When our own community choir took a temporary break, we were delighted to be invited to a ‘sister’ choir which is preforming Haydn’s Creation, yes, you guessed, on Saturday night in Warmley.


Nomine performs solely in aid of Children’s Hospice South West, so as well as a learning a challenging piece of music it’s been a privilege to be supporting this great cause. I’ll be making a huge effort to sing the right notes in  as close to the right order as I possibly can.  Luckily there are lots more altos to make up for any deficiencies on my part.

And finally (I think!)

On Sunday – after a good gargle? –  I’m off to Stroud where I’m especially proud to be one of #theaprilten in a short story event that’s getting more noticed all the time.


I’m afraid Stroud Short Stories is already  sold out (you have to be quick!) but a hint of what I’m reading will be available on Friday on Authors Electric (I’ll try to update this link tomorrow) where I’m blogging on the crossover between art and fiction.

So that’s it.

Will  I make it from Hawkesbury to Warmley in time? Will I have have a voice left by Monday? Only time will tell. The thing is, there is no way I would want to miss any of it.

Hoping to see you along the way. Hoping to survive.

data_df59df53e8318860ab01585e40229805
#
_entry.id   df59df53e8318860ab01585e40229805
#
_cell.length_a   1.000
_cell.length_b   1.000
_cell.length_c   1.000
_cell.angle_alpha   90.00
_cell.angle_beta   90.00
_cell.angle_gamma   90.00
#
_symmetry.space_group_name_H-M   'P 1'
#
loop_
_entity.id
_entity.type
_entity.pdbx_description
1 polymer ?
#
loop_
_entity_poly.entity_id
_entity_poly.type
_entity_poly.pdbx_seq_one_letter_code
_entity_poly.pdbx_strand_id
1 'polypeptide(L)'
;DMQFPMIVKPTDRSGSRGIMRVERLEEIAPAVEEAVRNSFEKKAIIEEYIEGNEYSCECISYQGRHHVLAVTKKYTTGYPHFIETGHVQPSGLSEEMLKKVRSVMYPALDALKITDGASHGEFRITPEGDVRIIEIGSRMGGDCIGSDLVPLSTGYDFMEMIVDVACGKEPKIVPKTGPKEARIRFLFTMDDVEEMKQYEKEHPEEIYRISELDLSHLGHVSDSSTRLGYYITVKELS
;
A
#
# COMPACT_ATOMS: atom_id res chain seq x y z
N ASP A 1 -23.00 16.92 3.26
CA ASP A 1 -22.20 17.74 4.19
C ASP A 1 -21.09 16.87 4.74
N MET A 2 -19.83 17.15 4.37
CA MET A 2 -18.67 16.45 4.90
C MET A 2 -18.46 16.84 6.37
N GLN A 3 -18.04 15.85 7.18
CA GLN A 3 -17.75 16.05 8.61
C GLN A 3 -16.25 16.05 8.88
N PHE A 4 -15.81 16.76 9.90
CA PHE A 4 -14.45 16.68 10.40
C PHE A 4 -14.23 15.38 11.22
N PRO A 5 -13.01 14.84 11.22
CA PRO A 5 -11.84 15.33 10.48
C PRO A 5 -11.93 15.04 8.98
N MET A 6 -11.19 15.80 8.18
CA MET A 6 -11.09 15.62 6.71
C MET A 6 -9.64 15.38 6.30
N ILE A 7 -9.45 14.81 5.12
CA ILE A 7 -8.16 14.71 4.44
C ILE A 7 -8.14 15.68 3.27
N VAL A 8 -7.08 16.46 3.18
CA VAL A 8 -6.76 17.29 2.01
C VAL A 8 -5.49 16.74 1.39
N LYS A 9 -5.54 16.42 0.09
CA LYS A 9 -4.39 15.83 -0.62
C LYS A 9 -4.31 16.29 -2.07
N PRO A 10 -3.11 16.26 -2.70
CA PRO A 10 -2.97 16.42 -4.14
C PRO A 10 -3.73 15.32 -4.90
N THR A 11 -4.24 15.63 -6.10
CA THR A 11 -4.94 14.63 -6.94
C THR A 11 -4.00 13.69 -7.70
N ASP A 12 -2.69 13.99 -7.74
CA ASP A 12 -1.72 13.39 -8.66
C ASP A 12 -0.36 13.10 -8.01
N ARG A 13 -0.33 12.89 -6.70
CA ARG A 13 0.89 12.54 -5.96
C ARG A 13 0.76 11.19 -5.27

H is for Hawkesbury – a new anthology

Rather a neat title!

Not long to go until my stop on the Scottish blog hop this Sunday, but after that I’m out and about closer to home, first of all to the not-so-sleepy Cotswold Village of Hawkesbury Upton now well and truly on the literary map since the inaugural literature festival last spring.To celebrate that event and give a boost go the next one, the founder Debbie  Young (or T.I.D.Y, the Indefatigable Debbie Young, as I think of her!) has put together a taster of the writers who attended last year into the wonderfully named H is for Hawlesbury Anthology which we’ll be showing off and selling in a mini pop-up festival as part of the Hawkesbury Village Show. next Saturday, August 29th.

The book will also be available on Amazon (nice work, Debbie!) and I can do no better than quote from the description:

The text includes both fiction and non-fiction, ranging from historical and contemporary fiction to travelogues and self-help, from sinister thrillers to light-hearted humour. As in the festival itself, there is something to interest all kinds of readers and to encourage festival guests to try books beyond their usual comfort zone.